IN NAUTICAL CIRCLES, there is a well-known saying – the happiest day of your life is the day you buy your first boat and the second happiest is the day you sell it.
I believe that for a true entrepreneur the same analogy can be applied to buying a home.
In Ireland, from an early age, we have been conditioned to believe that it is important to buy a house and paying rent is ‘dead’ money. This is a national misconception that we need to reverse. It is no accident that, in Europe, Germany and Switzerland have the lowest home-ownership rates.
Since I bought my first home over 30 years ago I have bought and sold many properties. Four of them have been my homes. Two of those homes were repossessed by the banks when my businesses failed.
I overinvested in my first home in Atlanta, spending too much money on renovating it, and when I finally sold it I dropped over $200,000. I have just sold my home of 17 years and essentially made the same mistake – and will just about break even. It has essentially been a forced saving program.
If you are a true entrepreneur and are seriously thinking of setting up your own business, I believe that you should shelve any notion of buying a house. It is a sad, statistical fact that 80% of new businesses go broke within the first two years, and one of the main reasons is lack of liquidity. Buying a home greatly reduces your liquidity.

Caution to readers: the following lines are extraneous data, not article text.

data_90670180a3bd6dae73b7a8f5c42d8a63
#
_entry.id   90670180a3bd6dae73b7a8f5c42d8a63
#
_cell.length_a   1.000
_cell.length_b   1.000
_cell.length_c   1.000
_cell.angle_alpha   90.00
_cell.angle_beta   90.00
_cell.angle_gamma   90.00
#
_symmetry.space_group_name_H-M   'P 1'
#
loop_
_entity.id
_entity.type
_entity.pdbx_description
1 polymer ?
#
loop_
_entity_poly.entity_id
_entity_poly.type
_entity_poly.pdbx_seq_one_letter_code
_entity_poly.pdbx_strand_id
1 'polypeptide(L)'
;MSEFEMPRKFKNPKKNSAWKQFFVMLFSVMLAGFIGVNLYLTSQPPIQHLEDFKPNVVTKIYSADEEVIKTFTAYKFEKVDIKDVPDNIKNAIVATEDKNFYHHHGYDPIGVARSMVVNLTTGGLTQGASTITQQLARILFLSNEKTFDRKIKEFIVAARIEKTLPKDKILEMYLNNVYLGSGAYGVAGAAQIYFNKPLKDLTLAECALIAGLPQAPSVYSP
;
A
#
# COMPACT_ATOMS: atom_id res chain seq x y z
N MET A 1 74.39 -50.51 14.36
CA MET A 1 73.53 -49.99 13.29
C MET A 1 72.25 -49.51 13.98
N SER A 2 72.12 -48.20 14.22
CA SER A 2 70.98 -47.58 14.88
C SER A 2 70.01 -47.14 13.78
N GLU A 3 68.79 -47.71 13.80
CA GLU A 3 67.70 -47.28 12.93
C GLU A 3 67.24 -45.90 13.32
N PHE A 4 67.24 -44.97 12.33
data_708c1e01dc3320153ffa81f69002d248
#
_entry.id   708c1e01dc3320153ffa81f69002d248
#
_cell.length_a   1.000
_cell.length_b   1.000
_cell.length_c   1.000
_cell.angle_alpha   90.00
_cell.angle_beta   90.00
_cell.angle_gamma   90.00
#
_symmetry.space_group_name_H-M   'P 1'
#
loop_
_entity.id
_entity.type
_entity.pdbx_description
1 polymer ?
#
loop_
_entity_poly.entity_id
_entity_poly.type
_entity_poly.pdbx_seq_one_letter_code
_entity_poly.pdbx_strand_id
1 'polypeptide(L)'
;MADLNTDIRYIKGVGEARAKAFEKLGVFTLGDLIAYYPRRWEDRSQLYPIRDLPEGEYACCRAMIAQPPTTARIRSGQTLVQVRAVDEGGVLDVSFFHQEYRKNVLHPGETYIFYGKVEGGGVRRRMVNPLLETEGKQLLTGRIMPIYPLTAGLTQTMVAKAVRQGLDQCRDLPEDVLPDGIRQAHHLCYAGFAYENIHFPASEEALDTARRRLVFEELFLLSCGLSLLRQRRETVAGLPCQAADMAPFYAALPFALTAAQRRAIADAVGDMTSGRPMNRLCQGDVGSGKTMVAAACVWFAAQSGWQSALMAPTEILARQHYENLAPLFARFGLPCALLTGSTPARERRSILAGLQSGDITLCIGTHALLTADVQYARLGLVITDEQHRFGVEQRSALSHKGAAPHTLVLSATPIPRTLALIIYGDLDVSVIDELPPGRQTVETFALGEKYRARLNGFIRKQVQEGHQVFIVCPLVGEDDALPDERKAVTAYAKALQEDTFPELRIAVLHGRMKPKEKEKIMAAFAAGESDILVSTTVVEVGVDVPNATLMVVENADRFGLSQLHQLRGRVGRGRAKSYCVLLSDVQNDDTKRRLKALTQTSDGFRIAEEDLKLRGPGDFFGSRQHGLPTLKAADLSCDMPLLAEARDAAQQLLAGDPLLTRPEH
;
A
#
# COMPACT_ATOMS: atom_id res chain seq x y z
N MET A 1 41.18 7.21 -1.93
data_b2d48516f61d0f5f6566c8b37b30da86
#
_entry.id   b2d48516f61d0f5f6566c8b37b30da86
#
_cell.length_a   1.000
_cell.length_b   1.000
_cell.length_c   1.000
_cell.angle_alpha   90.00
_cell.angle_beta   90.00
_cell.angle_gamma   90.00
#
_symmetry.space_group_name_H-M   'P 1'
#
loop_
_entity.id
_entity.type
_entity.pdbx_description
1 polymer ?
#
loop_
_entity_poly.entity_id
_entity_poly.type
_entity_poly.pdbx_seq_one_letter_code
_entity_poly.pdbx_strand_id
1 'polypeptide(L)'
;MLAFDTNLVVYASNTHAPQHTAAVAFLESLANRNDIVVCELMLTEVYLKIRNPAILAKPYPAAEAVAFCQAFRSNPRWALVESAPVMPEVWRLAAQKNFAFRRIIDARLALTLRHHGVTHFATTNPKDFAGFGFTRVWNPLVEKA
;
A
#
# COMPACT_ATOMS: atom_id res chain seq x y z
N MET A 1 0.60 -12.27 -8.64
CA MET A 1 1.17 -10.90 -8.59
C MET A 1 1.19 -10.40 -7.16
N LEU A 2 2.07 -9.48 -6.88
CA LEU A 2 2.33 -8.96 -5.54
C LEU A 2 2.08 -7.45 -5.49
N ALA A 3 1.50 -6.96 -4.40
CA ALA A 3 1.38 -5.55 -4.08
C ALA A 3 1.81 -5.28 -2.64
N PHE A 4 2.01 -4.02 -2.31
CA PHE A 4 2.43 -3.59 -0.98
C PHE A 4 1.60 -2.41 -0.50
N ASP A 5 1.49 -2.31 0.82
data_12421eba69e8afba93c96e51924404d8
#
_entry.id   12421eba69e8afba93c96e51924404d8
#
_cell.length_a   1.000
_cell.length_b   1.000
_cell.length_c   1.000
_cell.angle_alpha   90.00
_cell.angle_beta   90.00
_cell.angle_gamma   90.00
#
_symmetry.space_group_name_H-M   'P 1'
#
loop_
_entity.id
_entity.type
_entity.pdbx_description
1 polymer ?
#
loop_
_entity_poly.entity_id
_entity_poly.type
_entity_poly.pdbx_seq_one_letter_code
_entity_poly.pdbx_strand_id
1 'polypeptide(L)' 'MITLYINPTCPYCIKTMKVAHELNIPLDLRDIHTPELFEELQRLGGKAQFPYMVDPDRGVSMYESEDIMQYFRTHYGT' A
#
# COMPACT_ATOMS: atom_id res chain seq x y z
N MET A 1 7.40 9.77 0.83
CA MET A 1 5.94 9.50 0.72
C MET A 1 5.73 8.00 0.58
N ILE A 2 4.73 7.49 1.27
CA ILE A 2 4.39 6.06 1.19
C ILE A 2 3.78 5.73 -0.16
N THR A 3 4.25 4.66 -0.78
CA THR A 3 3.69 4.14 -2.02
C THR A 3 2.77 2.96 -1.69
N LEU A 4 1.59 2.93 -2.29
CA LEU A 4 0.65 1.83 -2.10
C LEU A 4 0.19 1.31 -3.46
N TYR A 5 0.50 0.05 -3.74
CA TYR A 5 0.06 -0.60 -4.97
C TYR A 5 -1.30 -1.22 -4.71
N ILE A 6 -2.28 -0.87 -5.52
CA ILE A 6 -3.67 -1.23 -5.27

As we have all seen, houses prices are massively unpredictable. But that is not the reason you should not buy one. Let me give you five reasons why purchasing a home makes no sense for a budding entrepreneur:
1. If you cannot make more money by investing your spare capital in your own company than speculating in the housing market, you probably shouldn’t invest in your own company in the first place.
2. If you buy a house and you go to the bank to borrow money, they will want a personal guarantee, which will essentially mean that they will repossess your house if your business goes broke. This places a lot of additional strain on you and your relationship with your partner.
3. Owning a home takes your focus away from building and growing your business. If you rent and something goes wrong, you call ‘the man’. If you own the home you are ‘the man’ and you can waste a lot of valuable time sorting out domestic issues.
4. Home ownership is certainly no guarantee of wealth creation. Indeed, as we have all seen by the recent downturn, it can be the exact reverse and you can end up with negative equity. Ironically, the properties I bought as pure investments have fared well, while the properties I bought as family homes were definitely not money makers. The investment properties were bought as pure, non-emotional, net yield investments. But it was pure luck that I happened to buy at the bottom of the market.
5. Renting gives you the flexibility to move quickly to a different market if you have to do so to facilitate your business needs.
If, however, I have failed to convince you not to buy a house and invest in yourself and your company instead, never forget the golden rule. Buy the worst house in the best street and in the worst street in the best area. At least that way you will have the best chance of capital appreciation. Before your friendly bank manager repossesses it…
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